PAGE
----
Photographer takes in heritage of Black Sea city, and finds... freedom
Despite some researchers' claims that Bulgaria's largest city on the southern Black Sea coast is ancient (related in some way to... Troy), most would agree that Burgas is quite new.
The first poverty-driven settlers came here at the end of the 19th century, only to find themselves in a swampy, malaria-infested area fit for little save fishing. Burgas began as a maze of squalid streets, randomly built harbour warehouses and tumbledown buildings. It took 13 years to approve the first town plan with its 289 small neighbourhoods and seven parks.
Burgas did develop, however – faster than most other Bulgarian cities, including the then new capital Sofia.
This happened largely thanks to the determination and zeal of its vibrant and at times extremely multicultural community. Bulgarians, Turks, Greeks, Russians, Armenians, Jews, Wallachians and many others used to live side by side in a truly cosmopolitan city. They were driven by capitalism, industrialisation and their desire to make money – a little Brooklyn unseen anywhere in the Balkans at the time except Salonika.
Looking at The City of Burgas Jubilee Book 1878-1928, it emerges that the city was top notch at the time. Its harbour was large, and its traffic accounted for a third of the Bulgarian Kingdom's foreign trade. At least a dozen dailies were published in Burgas, and there were Belgian, British, Dutch, Finnish, German, Greek, Hungarian, Italian, Norwegian, Romanian, Spanish, Swedish and Turkish consulates.
A court report from the 1920s provides evidence of the port city's cosmopolitanism. "In a case brought before the Burgas District Court, the accused, a Russian, was represented by Bulgarian, Armenian, and Greek solicitors. The plaintiff was Russian, and the prosecutor was Czech, a Mr Mracek. The Bulgarian pleaded in his tongue, the Armenian used Turkish, and the Greek spoke in Greek. The wronged Russian gentleman spoke in Russian, while the prosecutor, who spoke none of these languages at the beginning of his appointment, elected to plead in French. Fluent in all five tongues concerned, Judge Petar Uvaliev responded to each party in the tongue of their choice.”
The outcome of this case has been lost in the mists of time, yet it illustrates that Burgas was probably Bulgaria's most dynamic city at the time. A great many of its citizens were fluent in French due to the forceful marketing of the Pension Française, and the city displayed all signs of having adopted Mediterranean culture as its own. The surrounding lakes echoed to the growth of industry such as the Italian South would not see for at least five more decades, and commerce boomed.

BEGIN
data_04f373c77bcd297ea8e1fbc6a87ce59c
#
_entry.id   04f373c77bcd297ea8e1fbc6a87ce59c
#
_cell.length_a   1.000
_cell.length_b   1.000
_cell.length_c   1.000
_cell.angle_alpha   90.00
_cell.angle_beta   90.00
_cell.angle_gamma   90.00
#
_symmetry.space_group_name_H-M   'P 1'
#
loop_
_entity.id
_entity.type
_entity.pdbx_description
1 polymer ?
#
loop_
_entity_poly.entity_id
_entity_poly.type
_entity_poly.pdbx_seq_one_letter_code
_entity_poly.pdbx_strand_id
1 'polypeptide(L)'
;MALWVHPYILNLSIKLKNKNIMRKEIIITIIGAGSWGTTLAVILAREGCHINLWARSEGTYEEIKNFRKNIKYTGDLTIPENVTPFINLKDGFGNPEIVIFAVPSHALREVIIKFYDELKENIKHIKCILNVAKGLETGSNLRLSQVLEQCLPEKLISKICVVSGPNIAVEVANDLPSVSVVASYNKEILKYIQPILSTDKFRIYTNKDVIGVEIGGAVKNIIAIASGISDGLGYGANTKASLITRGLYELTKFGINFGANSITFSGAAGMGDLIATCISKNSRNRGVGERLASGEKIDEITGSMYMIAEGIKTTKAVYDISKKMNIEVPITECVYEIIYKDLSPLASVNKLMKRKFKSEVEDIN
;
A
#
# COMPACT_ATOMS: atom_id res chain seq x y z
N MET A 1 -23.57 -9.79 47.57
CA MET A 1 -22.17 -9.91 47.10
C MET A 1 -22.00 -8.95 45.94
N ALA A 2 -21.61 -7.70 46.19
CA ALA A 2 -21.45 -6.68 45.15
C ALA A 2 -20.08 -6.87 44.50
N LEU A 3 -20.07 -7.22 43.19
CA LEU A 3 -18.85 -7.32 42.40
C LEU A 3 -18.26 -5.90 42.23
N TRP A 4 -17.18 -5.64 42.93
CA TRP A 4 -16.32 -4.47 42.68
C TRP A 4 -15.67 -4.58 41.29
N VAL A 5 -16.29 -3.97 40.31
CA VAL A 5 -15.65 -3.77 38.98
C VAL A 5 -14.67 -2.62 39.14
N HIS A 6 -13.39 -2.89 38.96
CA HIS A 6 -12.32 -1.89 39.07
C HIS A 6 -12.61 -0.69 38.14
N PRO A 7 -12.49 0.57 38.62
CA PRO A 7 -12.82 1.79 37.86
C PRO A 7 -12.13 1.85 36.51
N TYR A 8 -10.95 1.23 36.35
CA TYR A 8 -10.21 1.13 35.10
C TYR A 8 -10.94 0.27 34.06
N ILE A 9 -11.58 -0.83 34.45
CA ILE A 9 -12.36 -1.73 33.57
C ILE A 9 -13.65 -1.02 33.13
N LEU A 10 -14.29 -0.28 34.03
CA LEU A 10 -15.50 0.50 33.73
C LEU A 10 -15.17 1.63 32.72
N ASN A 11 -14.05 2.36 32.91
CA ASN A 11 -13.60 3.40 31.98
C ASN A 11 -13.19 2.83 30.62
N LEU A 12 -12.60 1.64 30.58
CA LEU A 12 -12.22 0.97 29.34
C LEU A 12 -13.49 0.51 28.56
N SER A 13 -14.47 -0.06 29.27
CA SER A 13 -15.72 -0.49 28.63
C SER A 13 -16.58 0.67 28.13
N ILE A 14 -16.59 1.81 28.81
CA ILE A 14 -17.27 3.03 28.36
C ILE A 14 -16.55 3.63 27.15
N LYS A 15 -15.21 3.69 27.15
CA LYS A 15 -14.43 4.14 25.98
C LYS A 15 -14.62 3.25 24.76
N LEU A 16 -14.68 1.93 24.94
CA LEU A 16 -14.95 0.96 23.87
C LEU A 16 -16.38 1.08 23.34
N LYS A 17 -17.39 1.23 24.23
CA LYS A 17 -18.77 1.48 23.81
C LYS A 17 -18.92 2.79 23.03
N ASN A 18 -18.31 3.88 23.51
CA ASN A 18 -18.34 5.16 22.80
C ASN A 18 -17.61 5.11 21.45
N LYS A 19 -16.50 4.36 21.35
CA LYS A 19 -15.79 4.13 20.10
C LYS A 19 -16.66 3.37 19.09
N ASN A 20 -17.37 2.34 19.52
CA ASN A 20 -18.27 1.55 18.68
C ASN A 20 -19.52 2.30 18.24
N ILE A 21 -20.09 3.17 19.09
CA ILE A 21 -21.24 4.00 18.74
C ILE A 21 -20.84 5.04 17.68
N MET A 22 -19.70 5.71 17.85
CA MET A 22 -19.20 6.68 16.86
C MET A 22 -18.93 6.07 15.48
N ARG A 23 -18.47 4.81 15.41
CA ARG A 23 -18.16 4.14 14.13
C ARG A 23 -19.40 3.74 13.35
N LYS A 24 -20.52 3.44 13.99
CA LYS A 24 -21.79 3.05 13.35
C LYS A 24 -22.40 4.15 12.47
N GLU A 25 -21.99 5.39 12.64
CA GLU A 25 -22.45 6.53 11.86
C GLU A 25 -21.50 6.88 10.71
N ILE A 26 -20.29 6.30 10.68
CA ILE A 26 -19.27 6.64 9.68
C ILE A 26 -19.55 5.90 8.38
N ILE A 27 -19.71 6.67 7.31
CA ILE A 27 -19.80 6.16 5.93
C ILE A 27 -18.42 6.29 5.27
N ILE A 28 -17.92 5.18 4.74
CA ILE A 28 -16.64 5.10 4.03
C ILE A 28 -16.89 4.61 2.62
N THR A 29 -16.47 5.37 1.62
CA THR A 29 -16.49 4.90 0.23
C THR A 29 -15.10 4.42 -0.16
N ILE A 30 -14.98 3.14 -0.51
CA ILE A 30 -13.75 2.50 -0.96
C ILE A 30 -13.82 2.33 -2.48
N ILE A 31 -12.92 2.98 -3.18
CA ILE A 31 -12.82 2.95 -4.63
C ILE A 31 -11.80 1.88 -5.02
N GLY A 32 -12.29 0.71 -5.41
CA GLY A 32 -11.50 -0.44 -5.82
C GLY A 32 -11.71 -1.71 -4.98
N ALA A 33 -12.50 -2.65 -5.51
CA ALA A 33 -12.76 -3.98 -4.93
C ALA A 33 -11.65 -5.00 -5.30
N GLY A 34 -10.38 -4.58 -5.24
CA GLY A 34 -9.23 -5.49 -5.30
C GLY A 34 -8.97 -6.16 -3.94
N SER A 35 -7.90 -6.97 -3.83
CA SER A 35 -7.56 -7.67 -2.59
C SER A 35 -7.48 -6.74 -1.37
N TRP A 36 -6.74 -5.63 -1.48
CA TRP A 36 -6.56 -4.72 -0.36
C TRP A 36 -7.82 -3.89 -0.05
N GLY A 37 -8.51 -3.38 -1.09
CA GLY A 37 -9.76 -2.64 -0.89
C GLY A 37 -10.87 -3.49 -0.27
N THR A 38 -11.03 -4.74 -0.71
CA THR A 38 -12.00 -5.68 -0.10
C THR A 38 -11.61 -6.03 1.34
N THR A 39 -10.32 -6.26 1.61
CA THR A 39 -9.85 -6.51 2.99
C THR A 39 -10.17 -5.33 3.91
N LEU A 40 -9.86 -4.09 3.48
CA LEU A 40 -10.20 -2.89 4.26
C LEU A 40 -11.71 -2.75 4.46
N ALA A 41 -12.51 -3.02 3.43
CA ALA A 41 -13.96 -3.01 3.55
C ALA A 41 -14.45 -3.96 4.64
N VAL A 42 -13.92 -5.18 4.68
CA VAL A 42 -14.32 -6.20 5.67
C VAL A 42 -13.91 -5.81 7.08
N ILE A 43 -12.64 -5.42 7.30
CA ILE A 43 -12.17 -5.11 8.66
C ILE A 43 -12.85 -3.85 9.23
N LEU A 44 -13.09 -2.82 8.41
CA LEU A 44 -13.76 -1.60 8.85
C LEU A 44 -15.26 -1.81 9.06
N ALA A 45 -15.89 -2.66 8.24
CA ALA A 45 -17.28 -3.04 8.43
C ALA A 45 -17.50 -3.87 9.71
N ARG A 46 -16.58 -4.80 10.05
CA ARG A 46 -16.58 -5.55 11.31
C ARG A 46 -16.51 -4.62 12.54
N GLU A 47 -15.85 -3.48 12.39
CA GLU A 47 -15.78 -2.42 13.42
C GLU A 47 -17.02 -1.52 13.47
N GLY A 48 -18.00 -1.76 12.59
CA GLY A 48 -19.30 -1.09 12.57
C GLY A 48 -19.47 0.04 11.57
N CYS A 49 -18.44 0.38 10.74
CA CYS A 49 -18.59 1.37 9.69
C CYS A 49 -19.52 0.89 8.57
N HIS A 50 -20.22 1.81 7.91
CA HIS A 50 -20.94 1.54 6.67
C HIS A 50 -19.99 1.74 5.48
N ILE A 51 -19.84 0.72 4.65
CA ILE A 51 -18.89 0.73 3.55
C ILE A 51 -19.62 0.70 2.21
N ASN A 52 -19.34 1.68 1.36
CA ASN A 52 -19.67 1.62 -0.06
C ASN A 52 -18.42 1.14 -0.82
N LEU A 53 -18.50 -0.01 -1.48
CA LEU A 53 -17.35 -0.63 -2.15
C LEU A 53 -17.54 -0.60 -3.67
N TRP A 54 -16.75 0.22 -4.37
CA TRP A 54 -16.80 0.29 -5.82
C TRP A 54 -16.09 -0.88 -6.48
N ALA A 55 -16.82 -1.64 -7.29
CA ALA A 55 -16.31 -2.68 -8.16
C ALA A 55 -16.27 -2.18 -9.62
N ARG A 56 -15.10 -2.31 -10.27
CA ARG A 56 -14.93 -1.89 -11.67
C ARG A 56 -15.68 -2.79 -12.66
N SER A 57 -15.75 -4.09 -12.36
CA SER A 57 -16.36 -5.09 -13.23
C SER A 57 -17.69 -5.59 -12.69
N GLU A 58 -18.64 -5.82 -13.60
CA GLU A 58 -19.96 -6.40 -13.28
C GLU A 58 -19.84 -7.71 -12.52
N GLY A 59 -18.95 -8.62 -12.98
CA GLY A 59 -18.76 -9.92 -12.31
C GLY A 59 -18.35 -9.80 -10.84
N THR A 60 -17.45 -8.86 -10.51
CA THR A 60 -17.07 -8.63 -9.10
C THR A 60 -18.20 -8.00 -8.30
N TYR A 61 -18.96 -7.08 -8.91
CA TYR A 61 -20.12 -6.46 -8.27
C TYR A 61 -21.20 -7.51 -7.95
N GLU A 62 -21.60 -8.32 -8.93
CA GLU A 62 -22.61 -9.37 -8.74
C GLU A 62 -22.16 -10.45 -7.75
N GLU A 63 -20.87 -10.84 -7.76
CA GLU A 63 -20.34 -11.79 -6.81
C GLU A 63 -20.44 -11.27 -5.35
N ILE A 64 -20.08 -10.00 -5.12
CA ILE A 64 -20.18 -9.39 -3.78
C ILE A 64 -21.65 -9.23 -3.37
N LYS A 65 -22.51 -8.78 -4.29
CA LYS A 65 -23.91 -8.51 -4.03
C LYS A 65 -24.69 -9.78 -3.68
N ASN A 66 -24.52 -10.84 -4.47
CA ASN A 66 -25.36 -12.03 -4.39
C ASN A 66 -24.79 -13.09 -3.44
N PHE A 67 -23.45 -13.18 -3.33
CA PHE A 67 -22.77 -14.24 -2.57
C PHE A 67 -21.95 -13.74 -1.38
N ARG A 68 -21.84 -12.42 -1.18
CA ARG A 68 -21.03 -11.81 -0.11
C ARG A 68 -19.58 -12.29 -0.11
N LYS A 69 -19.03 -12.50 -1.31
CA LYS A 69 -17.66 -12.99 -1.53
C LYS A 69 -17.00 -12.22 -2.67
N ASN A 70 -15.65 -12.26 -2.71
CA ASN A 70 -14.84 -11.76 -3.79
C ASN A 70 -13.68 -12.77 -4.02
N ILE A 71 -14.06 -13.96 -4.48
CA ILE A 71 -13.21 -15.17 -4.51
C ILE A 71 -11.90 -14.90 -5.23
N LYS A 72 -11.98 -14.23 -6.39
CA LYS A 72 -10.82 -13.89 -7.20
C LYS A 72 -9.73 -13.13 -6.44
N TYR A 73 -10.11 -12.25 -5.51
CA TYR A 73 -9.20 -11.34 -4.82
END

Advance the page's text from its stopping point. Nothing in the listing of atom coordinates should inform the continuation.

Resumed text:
When the Communists came to power on 9 September 1944, Burgas was a flourishing European town. That is when things rapidly took another turn. Seized by an envy born of deprivation, the new rulers set about with megalomaniacal fanaticism, turning Burgas into a "showpiece Socialist community." Translated into everyday language, this meant declaring war on heritage, ringing the city with a forest of multi-storey pre-fab projects, and developing heavy industry that spread environmental malaise around the entire bay.
Multiculturalism slowly came to an end. Most of the Jews emigrated to Israel, most of the Turks went to Turkey, most of the Greeks had already resettled in Greece.
The madness reached its peak in the 1970s and 1980s, when a Communist mayor destroyed the historic Town Hall with... an army tank. Fearing intervention from the National Institute of Cultural Monuments in Sofia, he ordered the tank to demolish the magnificent fin-de-siècle edifice under cover of darkness... A similar fate befell Burgas' covered wholesale market, and a large part of the city centre gave way to a high-rise hotel. Several streets around the Maritime Gardens were also destroyed to make room for a thoroughfare.
What little remains of Burgas's erstwhile heritage and atmosphere has been the subject of a local photographer, Galina Usheva. Usheva has roamed meticulously the streets of Burgas, using her camera to document and breathe new life into the ghosts of old Italianate buildings, many of which have been left in various stages of dilapidation. There are many and diverse reasons for this. One of them is neglect, ignorance and sheer stupidity. Another is the many heirs to the erstwhile owners never being able to agree what to do with the property of their ancestors. Yet another involves the old trick to wait until a listed building collapses and then erect a flashy multi-storey estate on the plot...
Galina Usheva, who is first and foremost an artist rather than an urban planning critic, takes no stand regarding the reasons. Instead, she is fascinated by the charm of the times gone by, amplified by the disarray of construction packaging – some of which in a state of dilapidation comparable to that of the buildings it is supposed to conceal. By exploring the interplays of light, the bizarre shapes and the gentle chiaroscuri, Usheva asserts, she has found her own freedom as an artist.
The Finding Freedom exhibition by Galina Usheva was originally on display in her native Burgas. However, it holds meanings that are relevant to the whole of post-Communist Bulgaria's urban heritage.